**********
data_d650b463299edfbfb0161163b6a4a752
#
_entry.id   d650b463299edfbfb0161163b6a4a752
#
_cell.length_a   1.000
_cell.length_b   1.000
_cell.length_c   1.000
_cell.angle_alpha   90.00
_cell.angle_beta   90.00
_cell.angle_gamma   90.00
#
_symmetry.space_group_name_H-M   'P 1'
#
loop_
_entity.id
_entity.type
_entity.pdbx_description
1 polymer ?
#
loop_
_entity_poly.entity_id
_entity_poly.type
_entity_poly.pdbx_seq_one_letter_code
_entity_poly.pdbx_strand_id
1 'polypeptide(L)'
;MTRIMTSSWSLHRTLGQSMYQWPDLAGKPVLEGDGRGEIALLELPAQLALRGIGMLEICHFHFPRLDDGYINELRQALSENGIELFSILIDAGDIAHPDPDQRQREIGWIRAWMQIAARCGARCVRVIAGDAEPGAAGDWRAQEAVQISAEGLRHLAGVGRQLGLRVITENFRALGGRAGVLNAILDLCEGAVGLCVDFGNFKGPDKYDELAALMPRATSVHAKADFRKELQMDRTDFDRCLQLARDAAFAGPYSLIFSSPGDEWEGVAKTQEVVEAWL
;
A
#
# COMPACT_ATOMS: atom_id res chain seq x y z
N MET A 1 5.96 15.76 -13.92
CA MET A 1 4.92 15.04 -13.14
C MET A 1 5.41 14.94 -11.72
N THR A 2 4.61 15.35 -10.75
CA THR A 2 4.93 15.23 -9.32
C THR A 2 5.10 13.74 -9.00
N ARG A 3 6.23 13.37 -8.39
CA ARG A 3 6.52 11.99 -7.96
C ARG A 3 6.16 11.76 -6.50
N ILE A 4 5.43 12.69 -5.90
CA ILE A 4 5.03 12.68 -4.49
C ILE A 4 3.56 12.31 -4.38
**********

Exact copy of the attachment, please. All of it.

data_d650b463299edfbfb0161163b6a4a752
#
_entry.id   d650b463299edfbfb0161163b6a4a752
#
_cell.length_a   1.000
_cell.length_b   1.000
_cell.length_c   1.000
_cell.angle_alpha   90.00
_cell.angle_beta   90.00
_cell.angle_gamma   90.00
#
_symmetry.space_group_name_H-M   'P 1'
#
loop_
_entity.id
_entity.type
_entity.pdbx_description
1 polymer ?
#
loop_
_entity_poly.entity_id
_entity_poly.type
_entity_poly.pdbx_seq_one_letter_code
_entity_poly.pdbx_strand_id
1 'polypeptide(L)'
;MTRIMTSSWSLHRTLGQSMYQWPDLAGKPVLEGDGRGEIALLELPAQLALRGIGMLEICHFHFPRLDDGYINELRQALSENGIELFSILIDAGDIAHPDPDQRQREIGWIRAWMQIAARCGARCVRVIAGDAEPGAAGDWRAQEAVQISAEGLRHLAGVGRQLGLRVITENFRALGGRAGVLNAILDLCEGAVGLCVDFGNFKGPDKYDELAALMPRATSVHAKADFRKELQMDRTDFDRCLQLARDAAFAGPYSLIFSSPGDEWEGVAKTQEVVEAWL
;
A
#
# COMPACT_ATOMS: atom_id res chain seq x y z
N MET A 1 5.96 15.76 -13.92
CA MET A 1 4.92 15.04 -13.14
C MET A 1 5.41 14.94 -11.72
N THR A 2 4.61 15.35 -10.75
CA THR A 2 4.93 15.23 -9.32
C THR A 2 5.10 13.74 -9.00
N ARG A 3 6.23 13.37 -8.39
CA ARG A 3 6.52 11.99 -7.96
C ARG A 3 6.16 11.76 -6.50
N ILE A 4 5.43 12.69 -5.90
CA ILE A 4 5.03 12.68 -4.49
C ILE A 4 3.56 12.31 -4.38